World Oceans Day
Written by Editor on 9th June 2022
World Oceans Day: 5 ways Seychelles is working to protect its underwater life
(Seychelles News Agency) – As Seychelles joined the rest of the world to celebrate World Oceans Day on June 8, SNA looks at five ways that Seychelles and local conservation organisations are protecting the island nation’s territorial waters and its species.
Seychelles Marine Spatial Plan
The government-led initiative with the support of the Nature Conservancy Trust is working on the first comprehensive large-scale Marine Spatial Plan for Seychelles. Under the plan, in March 2020, Seychelles achieved a milestone when it designated one third of its ocean territory as a Marine Protected Area, a total of 410,000 square kilometres of its Exclusive Economic Zone (EEZ), under the National Parks and Nature Conservancy Act.
There are three zones covered and these will now be fully safeguarded to encourage sustainable development and adapt to the effects of climate change.
With the designation, Seychelles has exceeded its 10 percent protection of its EEZ by 2020 commitment under the United Nations’ Sustainable Development Goal (SDG) 14.5.
Seychelles Climate Action Plan
In September last year, ahead of the UN conference on climate change, Seychelles pledged to protect 100 percent of its seagrass ecosystem. In the chapter dedicated to the ocean and blue carbon, the island nation stated that it will protect at least 50 percent of its seagrass ecosystems by 2025 and 100 percent by 2030. A long-term monitoring programme for seagrass ecosystems by 2025 will be set up and it includes the greenhouse gas sink of the blue carbon ecosystems within the National Greenhouse Gas Inventory by 2025.
Marine Conservation Society Seychelles (MCSS)
Founded in 1997, the non-governmental organisation (NGO) has established a long-term nesting sea turtle monitoring and coral reef programmes. It started with the removal of crown-of-thorns starfish and has now evolved into active restoration using the coral gardening method.
MCSS has been implementing the coral gardening method of coral restoration in the Ste Anne Marine National Park since 2015 and has had 5,800 corals in culture over that period.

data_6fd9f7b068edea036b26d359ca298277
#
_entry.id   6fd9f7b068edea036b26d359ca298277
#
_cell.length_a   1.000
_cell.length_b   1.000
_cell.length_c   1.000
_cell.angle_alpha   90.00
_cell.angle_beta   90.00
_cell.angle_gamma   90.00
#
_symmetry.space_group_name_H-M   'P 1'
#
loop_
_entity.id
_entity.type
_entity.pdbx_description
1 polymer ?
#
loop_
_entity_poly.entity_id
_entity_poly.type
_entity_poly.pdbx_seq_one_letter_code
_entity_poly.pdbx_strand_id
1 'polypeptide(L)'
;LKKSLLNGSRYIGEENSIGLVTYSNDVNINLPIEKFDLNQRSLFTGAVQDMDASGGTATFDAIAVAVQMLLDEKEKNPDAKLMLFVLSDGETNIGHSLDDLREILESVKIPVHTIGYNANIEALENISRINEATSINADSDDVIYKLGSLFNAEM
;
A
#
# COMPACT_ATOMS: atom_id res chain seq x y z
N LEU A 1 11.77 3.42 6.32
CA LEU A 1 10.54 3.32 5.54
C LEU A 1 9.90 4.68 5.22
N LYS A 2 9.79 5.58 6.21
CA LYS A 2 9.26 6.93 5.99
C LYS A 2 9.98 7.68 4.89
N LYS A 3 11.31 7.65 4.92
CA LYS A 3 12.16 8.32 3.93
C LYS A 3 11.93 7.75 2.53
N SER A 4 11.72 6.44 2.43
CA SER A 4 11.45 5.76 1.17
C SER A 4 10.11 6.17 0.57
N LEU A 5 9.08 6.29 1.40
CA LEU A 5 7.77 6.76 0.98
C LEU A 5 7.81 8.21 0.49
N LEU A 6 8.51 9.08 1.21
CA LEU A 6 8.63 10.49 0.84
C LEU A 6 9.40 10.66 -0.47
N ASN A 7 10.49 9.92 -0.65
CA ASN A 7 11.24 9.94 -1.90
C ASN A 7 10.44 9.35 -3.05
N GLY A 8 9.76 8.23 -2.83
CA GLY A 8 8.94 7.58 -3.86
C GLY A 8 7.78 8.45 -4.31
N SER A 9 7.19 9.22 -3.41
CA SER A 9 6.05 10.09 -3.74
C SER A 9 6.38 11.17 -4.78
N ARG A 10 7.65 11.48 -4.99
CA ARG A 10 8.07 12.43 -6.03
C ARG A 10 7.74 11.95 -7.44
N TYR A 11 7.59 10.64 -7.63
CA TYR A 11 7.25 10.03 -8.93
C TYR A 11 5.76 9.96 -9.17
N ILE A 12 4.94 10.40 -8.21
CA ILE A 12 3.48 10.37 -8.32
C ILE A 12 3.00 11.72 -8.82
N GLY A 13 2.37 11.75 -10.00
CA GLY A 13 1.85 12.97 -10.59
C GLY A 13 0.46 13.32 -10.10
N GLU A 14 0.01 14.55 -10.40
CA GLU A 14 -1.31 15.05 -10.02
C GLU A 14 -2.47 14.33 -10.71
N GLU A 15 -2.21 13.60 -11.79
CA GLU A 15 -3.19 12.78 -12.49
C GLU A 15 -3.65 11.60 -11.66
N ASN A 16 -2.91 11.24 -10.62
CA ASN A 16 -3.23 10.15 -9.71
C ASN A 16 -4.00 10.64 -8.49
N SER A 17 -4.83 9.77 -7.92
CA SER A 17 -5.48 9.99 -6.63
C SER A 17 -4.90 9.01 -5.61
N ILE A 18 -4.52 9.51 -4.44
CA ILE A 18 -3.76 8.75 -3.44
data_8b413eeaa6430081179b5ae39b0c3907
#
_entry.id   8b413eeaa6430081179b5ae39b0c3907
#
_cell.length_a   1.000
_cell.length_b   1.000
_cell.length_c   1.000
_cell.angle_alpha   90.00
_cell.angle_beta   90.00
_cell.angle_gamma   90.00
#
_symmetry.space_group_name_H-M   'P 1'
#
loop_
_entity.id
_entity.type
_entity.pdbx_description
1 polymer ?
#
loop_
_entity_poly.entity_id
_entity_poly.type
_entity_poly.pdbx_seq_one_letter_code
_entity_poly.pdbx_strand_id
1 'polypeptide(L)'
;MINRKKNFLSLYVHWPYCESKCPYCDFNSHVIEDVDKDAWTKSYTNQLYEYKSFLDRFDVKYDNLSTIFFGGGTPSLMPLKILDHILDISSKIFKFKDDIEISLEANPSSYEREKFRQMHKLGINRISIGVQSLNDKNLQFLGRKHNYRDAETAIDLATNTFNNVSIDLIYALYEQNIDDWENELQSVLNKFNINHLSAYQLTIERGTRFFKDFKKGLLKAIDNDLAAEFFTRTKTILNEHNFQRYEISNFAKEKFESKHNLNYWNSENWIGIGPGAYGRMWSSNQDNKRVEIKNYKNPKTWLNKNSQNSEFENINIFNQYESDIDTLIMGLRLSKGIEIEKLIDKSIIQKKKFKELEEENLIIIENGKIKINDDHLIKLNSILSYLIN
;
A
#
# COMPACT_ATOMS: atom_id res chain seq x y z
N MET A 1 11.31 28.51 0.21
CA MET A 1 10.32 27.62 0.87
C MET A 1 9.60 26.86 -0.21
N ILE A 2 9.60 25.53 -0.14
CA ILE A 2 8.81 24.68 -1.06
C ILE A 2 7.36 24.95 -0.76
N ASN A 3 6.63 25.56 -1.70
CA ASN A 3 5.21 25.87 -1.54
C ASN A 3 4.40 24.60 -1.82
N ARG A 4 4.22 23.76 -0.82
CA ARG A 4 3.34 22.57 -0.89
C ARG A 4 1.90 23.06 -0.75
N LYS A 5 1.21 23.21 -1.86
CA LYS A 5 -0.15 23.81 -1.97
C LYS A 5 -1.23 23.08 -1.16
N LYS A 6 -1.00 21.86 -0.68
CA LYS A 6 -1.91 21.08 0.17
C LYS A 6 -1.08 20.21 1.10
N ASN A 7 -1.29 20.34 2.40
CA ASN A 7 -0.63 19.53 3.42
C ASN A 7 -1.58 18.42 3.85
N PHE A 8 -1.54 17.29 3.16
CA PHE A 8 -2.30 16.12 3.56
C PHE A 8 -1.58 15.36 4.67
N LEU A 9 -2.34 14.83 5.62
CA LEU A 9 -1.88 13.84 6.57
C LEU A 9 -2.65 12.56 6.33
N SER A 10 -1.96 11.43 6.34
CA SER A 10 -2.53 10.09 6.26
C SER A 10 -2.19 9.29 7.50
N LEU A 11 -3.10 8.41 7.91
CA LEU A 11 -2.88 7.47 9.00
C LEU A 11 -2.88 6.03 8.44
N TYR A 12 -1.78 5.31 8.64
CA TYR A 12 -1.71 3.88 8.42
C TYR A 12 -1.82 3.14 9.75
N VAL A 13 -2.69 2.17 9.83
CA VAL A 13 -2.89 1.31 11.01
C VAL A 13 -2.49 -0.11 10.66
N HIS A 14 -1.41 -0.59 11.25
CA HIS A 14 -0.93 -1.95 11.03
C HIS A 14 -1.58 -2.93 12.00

Recently MCSS launched an ‘Adopt a Beach’ programme to assist with the monitoring of the hawksbill turtles during their nesting season.
Founded in 1998, the NGO started a ground-breaking coral reef restoration project, now in its eleventh year. It has used coral gardening to grow more than 50 thousand coral fragments in nurseries floating in the sea and transplanted these onto reefs around Cousin Island Special Reserve.
In 2020, Nature Seychelles started a new phase of the project to upscale these milestones, which is supported by a grant from the Adaptation Fund through UNDP and the Government of Seychelles through the Restoring Marine Ecosystem Services by Restoring Coral Reefs to Meet a Changing Climate Future project.
Nature Seychelles is now planning to set up a land-based aquaculture coral farm on the island of Praslin to produce more heat-resilient corals, which are better engineered to adapt to continuously rising ocean temperatures.
Save Our Seas Foundation
Set up in 2003 and based in Switzerland, the foundation has centres in the United States, South Africa and Seychelles, where it funds and supports marine research, conservation and education programmes.
The philanthropic organisation, which is committed to protecting the world’s oceans, is carrying out long-term research to uncover patterns in coral reef health and disturbance regimes aimed at assessing trends in the health of coral reefs of D’Arros Island and the St Joseph Atoll in the Seychelles archipelago in the western Indian Ocean.
Save Our Seas Foundation is also surveying the different reef fish species occurring at different sites around the islands and monitoring long-term changes in the distribution and abundance of reef fish species as well as classifying species by size class.
It is also working with the Manta Trust for research on manta rays and the data collected by the Save Our Seas Foundation is incorporated into a broader regional understanding of the population and ecology of these threatened animals in Seychelles.